Author

Helen Thorpe

Feature |
January 21, 2013

Anatomy of a Drug Cartel

The cocaine goes north. The money goes south. And Mexican kingpins like Juan García Abrego laugh all the way to the bank—a Texas bank, that is.

Energy |
January 20, 2013

Oil and Water

Offshore drillers are finding mammoth reservoirs in places that were once considered barren, which is why the Gulf of Mexico is booming again.

Politics & Policy |
January 20, 2013

The Exterminator

Does Tom DeLay kill Democrats on contact? Not exactly, but as the president can tell you, the profoundly partisan Republican congressman attacks his enemies relentlessly.

Art |
January 20, 2013

Whose Art Is It, Anyway?

Most everyone agrees that Dominique de Menil did the right thing when she paid for two stolen Cypriot frescoes and had them painstakingly restored. But her decision to build a chapel to house them in Houston has proved controversial.

Feature |
April 30, 1999

Tex Mecca

What are tens of thousands of Muslims doing in Arlington? Adjusting to life in America, debating the merits of assimilation, and trying to convince the world that they’re not terrorists.

Television |
January 1, 1999

News Makers

Coming January 1 to a small screen near you: A round-the-clock, Texas-specific, CNN-style cable channel. Its creators will be watching. Will you?

Feature |
December 1, 1998

The Man Who Wasn’t There

Who gives a hoot about an owlish auteur with nary a directing credit in twenty years? All of Hollywood, that’s who—which is why Austinite Terrence Malick’s The Thin Red Line is the most anticipated film of the season.

Art |
April 30, 1998

Metal of Honor

I wanted to see lightning strike the steel rods that artist Walter De Maria installed in a New Mexico field. I didn’t, but the trip was still illuminating.

Feature |
June 30, 1997

“Boom” Is a Four-letter Word

No one will admit we’re in the middle of one, even as the economy surges. How come? Because the last time we had it this good, bragging only hastened the arrival of another four-letter word: “bust.”

Reporter |
May 31, 1997

The New Welfare

A little-known financial institution could be the future of the war on poverty in Texas.

Politics & Policy |
April 30, 1997

Naval Gazing

As the Navy’s top civilian leader, Texan John Dalton has navigated one scandal after another. He might also be charting a course back home—and to elected office.

Feature |
April 30, 1997

The War for the Colorado

Battles over the river’s precious waters are pulling in everyone from pecan growers in Central Texas to shrimpers in Matagorda Bay, not to mention thirsty cities like San Antonio and Corpus Christi. Who will be left high and dry?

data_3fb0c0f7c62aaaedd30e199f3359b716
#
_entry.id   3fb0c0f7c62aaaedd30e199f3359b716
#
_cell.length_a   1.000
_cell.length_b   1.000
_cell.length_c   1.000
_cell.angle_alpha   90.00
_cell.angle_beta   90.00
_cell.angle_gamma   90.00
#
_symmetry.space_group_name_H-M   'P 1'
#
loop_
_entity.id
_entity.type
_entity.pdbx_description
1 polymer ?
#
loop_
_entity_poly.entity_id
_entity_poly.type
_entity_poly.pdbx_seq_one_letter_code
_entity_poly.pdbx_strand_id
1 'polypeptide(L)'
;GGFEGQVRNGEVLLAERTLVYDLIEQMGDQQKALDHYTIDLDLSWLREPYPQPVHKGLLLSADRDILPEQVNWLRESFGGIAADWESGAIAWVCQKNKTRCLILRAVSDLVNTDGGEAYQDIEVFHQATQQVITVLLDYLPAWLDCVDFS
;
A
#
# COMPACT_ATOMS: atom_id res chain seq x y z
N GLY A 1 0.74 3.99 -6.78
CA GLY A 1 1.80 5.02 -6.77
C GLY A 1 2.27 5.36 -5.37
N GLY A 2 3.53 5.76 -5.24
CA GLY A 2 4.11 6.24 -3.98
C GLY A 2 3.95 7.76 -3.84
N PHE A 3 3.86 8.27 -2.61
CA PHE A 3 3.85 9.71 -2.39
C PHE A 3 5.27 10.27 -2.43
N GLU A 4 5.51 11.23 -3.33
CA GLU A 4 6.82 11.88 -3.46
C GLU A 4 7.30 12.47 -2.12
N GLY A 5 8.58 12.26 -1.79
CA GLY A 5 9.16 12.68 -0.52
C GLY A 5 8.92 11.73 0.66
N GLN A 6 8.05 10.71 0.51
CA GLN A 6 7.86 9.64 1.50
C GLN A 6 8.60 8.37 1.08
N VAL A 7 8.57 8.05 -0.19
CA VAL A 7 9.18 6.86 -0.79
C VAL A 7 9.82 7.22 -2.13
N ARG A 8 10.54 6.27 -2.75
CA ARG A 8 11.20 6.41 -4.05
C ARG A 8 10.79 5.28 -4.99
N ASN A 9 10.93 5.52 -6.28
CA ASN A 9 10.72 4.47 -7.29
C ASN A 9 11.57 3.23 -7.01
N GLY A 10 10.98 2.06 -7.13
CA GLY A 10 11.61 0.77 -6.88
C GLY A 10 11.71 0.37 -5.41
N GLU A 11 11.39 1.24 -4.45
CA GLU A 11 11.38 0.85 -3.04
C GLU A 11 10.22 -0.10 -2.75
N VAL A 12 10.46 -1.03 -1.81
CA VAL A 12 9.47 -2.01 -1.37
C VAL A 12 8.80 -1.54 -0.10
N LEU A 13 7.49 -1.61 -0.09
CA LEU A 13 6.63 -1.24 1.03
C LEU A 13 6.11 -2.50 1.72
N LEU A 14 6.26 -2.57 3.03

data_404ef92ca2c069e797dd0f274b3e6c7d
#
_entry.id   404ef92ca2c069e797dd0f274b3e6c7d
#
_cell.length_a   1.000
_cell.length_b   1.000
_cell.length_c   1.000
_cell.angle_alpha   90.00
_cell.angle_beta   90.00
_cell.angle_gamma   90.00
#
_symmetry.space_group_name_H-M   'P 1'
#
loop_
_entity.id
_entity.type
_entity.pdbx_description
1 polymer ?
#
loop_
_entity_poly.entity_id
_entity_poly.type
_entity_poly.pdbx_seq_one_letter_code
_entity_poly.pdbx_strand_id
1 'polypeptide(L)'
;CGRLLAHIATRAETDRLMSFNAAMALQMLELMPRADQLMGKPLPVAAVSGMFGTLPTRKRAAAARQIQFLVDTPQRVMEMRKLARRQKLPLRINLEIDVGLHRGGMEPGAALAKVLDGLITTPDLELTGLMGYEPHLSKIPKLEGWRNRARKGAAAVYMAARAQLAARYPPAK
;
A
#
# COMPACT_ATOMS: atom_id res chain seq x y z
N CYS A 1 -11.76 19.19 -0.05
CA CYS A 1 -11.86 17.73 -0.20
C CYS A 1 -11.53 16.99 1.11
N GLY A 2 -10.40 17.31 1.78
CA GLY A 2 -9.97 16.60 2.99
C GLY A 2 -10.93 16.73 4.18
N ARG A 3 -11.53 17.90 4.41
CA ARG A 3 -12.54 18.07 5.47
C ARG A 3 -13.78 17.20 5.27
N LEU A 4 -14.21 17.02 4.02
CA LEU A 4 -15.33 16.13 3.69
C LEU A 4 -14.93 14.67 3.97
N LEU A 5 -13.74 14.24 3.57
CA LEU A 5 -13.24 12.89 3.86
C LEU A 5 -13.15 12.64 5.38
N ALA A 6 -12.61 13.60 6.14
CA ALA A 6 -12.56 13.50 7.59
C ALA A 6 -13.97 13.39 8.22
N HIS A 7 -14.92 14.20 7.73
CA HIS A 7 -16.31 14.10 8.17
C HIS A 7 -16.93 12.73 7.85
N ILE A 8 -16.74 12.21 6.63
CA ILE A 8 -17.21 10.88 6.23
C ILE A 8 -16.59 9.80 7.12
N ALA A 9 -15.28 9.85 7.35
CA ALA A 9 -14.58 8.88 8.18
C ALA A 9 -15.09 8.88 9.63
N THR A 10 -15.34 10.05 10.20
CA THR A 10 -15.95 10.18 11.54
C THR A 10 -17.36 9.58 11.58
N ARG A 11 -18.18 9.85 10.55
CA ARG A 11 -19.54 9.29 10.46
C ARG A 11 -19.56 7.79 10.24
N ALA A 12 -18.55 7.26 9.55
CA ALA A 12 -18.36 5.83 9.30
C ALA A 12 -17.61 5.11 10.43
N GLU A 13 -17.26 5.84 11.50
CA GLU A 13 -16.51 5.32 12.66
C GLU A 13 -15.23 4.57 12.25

Health |
January 1, 1997

Cancer Patience

To perfect a promising new gene therapy, doctors at Houston’s M. D. Anderson need time. Unfortunately, that’s one thing people with malignant brain tumors don’t have.

Travel & Outdoors |
November 1, 1996

Social Climbers

This month, a ragtag group of wanderers will descend on Hueco Tanks state park in West Texas, where they’ll spend their nights hanging out and their days hanging on to the most challenging boulders around.

Business |
July 31, 1996

Bad News, Baird’s

This spring, Texas’ leading white-bread maker was ordered to pay a fine of $10 million and settled a lawsuit for another $18 million. Why does the company have to cough up so much dough?

News & Politics |
April 1, 1996

Wafer Madness

Inside a state-of-the-art semiconductor factory, a day’s work is never done, as technicians race to build smaller, faster, and more-powerful computer chips.

Politics & Policy |
November 1, 1995

Hype or Hero?

He’s won the support o Mexican Americans in El Paso; now he wants to win a seat in Congress. Is Silvestre Reyes’ attack on illegal immigration heroism or hype?

Health |
August 31, 1995

A New Low

Across the state, kids are getting seriously messed up on a dirt-cheap downer from Mexico.

News & Politics |
July 31, 1995

The Outer Limits

Combining the latest technology with an old-fashioned passion for her work, Austin astronomer Anita Cochran redefined the solar system. Now her star is on the rise.

Music |
April 1, 1995

Darkness Audible

Shawn Colvin, the latest pop émigré to land in Austin, sets the record straight on her long and difficult road to stardom.